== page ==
• 188. Existential Authors Philosophers of Freedom Phenomeno- logists Existentialists Post- Structuralists Existential- Humanists Sðren Kierkegaard 1813-1855 Franz Brentano 1838-1917 Jean Paul Sartre 1905-1980 Michel Foucault 1926-1984 Martin Buber 1878-1965 Friedrich Nietzsche 1844-1900 Edmund Husserl 1859-1938 Maurice Merleau Ponty 1908-1961 Emmanuel Levinas 1905-1995 Paul Tillich 1886-1965 Arthur Schopenhauer 1788-1860 Karl Jaspers 1883-1969 Simone de Beauvoir 1908-1986 Paul Ricoeur 1913-2005 Rollo May 1909-1994 Fyodor Dostoyevski 1821-1881 Martin Heidegger 1889-1976 Gabriel Marcel 1889-1973 Jacques Lacan 1901-1981 Hannah Arendt 1906-1975 Karl Marx 1818-1883 Max Scheler 1874-1928 Albert Camus 1913-1960 Jacques Derrida 1930-2004 Abraham Maslow 1908-1970
  • 189. Existential Philosophers  Kierkegaard Nietzsche Husserl Jaspers Heidegger Sartre de Beauvoir Buber Camus Merleau Ponty Foucault
  • 190. Existential Therapy  Understanding human difficulties, conflicts, paradoxes, dilemmas, contradictions,  Works with philosophical methods, amongst which phenomenology, dialectics, maieutics, hermeneutics and heuristic methods.
  • 191. No prescription  Existential therapy does not have to impose rules for living.  Uncover the laws of life  Recover our capacity to trust in life  Be inspired once again when we were despondent, forlorn, forsaken, desperate or confused.
  • 192. Meaning and Purpose  Find out what is meaningful  Find out what your purpose in life is and take it seriously.  Engage with it and work for it in truth and with dedication.  Come what may, follow your dreams and make sure your actions match your dreams. 
  • 193. Landscapes of our life • Understand the Lebenswelt: the world in which we live. How do we co-constitute the world?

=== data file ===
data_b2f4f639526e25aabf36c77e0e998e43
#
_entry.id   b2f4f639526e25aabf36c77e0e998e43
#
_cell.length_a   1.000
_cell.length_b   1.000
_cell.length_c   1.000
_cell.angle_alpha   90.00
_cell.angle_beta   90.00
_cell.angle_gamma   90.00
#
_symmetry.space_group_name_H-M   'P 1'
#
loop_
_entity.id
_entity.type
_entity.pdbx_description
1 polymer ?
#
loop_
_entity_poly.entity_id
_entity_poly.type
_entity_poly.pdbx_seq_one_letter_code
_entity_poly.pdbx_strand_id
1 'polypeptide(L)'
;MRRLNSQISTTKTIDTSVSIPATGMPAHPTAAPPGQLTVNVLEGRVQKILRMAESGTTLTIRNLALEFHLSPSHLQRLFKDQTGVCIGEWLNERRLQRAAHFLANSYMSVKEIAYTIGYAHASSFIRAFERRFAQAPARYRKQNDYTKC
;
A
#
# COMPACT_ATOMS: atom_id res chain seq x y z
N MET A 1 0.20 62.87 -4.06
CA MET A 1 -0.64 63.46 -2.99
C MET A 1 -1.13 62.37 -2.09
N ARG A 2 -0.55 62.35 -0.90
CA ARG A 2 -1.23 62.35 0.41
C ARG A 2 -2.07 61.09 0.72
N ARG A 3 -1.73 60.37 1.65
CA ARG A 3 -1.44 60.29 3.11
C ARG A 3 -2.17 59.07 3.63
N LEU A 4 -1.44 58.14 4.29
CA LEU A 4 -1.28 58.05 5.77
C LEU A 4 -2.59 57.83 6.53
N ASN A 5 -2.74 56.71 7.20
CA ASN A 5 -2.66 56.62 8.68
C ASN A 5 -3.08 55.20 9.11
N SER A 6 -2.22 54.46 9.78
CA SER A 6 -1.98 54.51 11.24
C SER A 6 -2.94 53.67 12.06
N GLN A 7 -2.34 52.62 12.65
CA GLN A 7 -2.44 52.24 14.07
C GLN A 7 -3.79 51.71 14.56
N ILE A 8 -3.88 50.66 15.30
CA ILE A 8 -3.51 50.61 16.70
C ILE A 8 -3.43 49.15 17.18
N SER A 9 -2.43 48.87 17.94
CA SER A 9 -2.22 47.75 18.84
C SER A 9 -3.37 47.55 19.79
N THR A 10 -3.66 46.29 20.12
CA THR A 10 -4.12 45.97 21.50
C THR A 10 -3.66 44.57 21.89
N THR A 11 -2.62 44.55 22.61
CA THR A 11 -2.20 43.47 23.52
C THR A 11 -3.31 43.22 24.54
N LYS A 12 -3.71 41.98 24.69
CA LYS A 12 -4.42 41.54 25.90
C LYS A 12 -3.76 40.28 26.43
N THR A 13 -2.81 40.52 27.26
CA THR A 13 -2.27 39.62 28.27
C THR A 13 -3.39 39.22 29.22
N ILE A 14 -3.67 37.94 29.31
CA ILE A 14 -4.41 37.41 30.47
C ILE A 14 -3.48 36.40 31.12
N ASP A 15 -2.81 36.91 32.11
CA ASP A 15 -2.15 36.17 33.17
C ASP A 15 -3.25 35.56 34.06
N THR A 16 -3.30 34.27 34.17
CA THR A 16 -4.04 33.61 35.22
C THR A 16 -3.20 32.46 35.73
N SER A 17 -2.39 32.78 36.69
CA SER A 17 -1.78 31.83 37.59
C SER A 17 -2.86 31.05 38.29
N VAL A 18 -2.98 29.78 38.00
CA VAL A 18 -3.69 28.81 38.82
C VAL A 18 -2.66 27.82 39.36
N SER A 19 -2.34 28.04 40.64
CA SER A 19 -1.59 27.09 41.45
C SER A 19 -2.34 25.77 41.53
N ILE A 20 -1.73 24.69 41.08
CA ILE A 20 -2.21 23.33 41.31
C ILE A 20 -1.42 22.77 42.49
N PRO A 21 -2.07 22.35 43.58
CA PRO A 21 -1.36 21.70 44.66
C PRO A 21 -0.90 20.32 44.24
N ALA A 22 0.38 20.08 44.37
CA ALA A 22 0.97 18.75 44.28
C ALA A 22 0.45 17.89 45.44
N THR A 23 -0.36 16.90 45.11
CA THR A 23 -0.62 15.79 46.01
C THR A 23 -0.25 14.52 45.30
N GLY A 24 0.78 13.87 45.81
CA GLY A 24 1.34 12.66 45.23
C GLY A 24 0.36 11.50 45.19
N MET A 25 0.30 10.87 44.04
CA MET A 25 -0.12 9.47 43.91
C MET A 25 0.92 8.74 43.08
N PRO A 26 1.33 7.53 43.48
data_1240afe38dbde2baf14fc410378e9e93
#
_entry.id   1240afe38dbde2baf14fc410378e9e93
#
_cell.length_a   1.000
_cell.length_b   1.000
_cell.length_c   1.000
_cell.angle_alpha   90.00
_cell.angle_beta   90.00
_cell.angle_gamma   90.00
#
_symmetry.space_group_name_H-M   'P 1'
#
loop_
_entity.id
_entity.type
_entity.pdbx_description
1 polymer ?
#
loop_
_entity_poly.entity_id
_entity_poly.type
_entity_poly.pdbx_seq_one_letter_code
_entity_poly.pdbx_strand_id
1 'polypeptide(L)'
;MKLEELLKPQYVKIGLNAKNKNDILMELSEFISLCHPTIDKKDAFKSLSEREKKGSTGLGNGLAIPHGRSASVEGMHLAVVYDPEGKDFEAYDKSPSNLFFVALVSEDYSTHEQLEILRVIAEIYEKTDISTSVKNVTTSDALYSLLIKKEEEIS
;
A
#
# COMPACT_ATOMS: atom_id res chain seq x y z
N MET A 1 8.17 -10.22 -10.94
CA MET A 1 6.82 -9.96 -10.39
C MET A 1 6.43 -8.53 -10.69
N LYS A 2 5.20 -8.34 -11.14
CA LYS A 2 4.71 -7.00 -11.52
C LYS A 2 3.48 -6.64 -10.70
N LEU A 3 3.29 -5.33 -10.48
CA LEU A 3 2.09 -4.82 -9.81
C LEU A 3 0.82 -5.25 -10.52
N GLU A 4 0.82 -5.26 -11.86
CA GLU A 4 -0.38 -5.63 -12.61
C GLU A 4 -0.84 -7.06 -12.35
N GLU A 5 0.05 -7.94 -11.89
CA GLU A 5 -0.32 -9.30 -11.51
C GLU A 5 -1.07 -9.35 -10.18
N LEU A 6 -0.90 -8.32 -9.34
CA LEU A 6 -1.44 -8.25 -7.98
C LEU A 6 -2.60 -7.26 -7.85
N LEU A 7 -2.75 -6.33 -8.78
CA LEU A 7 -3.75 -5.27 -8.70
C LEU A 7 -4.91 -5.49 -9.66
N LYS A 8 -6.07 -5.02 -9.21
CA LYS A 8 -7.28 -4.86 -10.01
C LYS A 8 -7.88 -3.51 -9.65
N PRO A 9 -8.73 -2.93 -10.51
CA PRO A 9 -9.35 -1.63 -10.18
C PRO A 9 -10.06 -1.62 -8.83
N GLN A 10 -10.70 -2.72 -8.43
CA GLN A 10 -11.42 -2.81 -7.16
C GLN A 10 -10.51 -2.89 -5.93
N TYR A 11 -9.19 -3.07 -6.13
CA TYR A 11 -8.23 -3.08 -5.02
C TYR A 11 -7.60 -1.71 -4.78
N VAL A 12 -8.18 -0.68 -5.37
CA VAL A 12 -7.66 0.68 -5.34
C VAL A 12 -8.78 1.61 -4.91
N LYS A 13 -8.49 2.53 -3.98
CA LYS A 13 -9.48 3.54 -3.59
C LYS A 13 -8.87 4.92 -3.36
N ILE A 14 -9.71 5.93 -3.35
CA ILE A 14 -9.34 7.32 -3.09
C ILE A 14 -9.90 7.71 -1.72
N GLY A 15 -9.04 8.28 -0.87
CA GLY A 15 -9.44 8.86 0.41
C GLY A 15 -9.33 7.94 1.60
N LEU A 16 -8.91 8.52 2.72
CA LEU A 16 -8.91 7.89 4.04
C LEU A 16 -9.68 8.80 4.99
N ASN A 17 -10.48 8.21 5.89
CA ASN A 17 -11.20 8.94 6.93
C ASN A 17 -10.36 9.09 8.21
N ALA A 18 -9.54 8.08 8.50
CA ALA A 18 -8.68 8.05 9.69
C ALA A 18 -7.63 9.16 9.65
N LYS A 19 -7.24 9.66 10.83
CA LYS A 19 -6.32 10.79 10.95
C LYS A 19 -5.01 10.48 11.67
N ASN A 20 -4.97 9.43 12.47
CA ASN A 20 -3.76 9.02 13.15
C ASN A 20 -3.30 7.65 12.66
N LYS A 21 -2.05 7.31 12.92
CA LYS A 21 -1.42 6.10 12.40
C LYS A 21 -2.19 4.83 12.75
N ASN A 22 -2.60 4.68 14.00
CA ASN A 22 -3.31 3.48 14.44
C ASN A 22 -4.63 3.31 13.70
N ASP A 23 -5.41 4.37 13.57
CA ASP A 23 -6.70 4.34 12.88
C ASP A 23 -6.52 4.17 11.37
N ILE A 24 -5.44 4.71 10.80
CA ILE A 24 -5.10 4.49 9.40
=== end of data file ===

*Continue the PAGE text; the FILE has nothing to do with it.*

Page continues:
• 194. Aim of existential therapy.  Enable people to tell the truth about their lives and themselves  Help them live passionately and to the full taking authority over their destiny  Facilitate greater understanding of the human condition and its purpose  To think for themselves and live more freely, responsibly, passionately and compassionately  Recognize strengths and weaknesses and make the most of both
  • 195. Understanding connections.  Helping persons to understand their difficulties aims at exploring as much of the web of their lives as is possible, focussing not on one particular line but on the connections between as many lines as show themselves.  (Cohn, in Existential Perspectives, 2005:226)
  • 196. Leave behind the dark ages of therapy : an open, collaborative quest for truth rather than a dogmatic one
  • 197. Existential Practitioners  Ludwig Binswanger: 1881-1966.  Karl Jaspers: 1883-1969.  Paul Tillich: 1886-1965.  Medard Boss: 1904-1990.  Viktor Frankl: 1905-1997.  Rollo May: 1909-1994.  Ronald Laing: 1927-1989.
  • 198. Existential Practitioners  Binswanger Boss Frankl  Tillich May Laing
  • 199. Existential Practitioners Early psychiatrists Humanistic psychologists British alternative Recent Americans Recent British Ludwig Binswanger 1881-1966 Paul Tillich 1886-1965 George Kelly 1905-1967 James Bugental 1915-2008 Hans Cohn 1916-2004 Karl Jaspers 1883-1969 Carl Rogers 1902-1987 Aaron Esterson 1923-1999 Thomas Szasz 1920-2012 Freddie Strasser 1924-2008 Eugene Minkowski 1885-1972 Rollo May 1909-1994 Ronald Laing 1927-1989 Irvin Yalom 1931- Ernesto Spinelli 1949- Medard Boss 1904-1990 Viktor Frankl 1905-1997 David Cooper 1931-1986 Kirk Schneider 1956- Emmy van Deurzen 1951-
  • 200. Recent rapid growth of Existential therapy internationally  North America  Central and Latin America  UK, Ireland, Portugal, Greece, France, Belgium, Netherlands  Scandinavia  Eastern Europe  Russia  China  Japan  South Korea  India, Pakistan, Iran  Australia, Singapore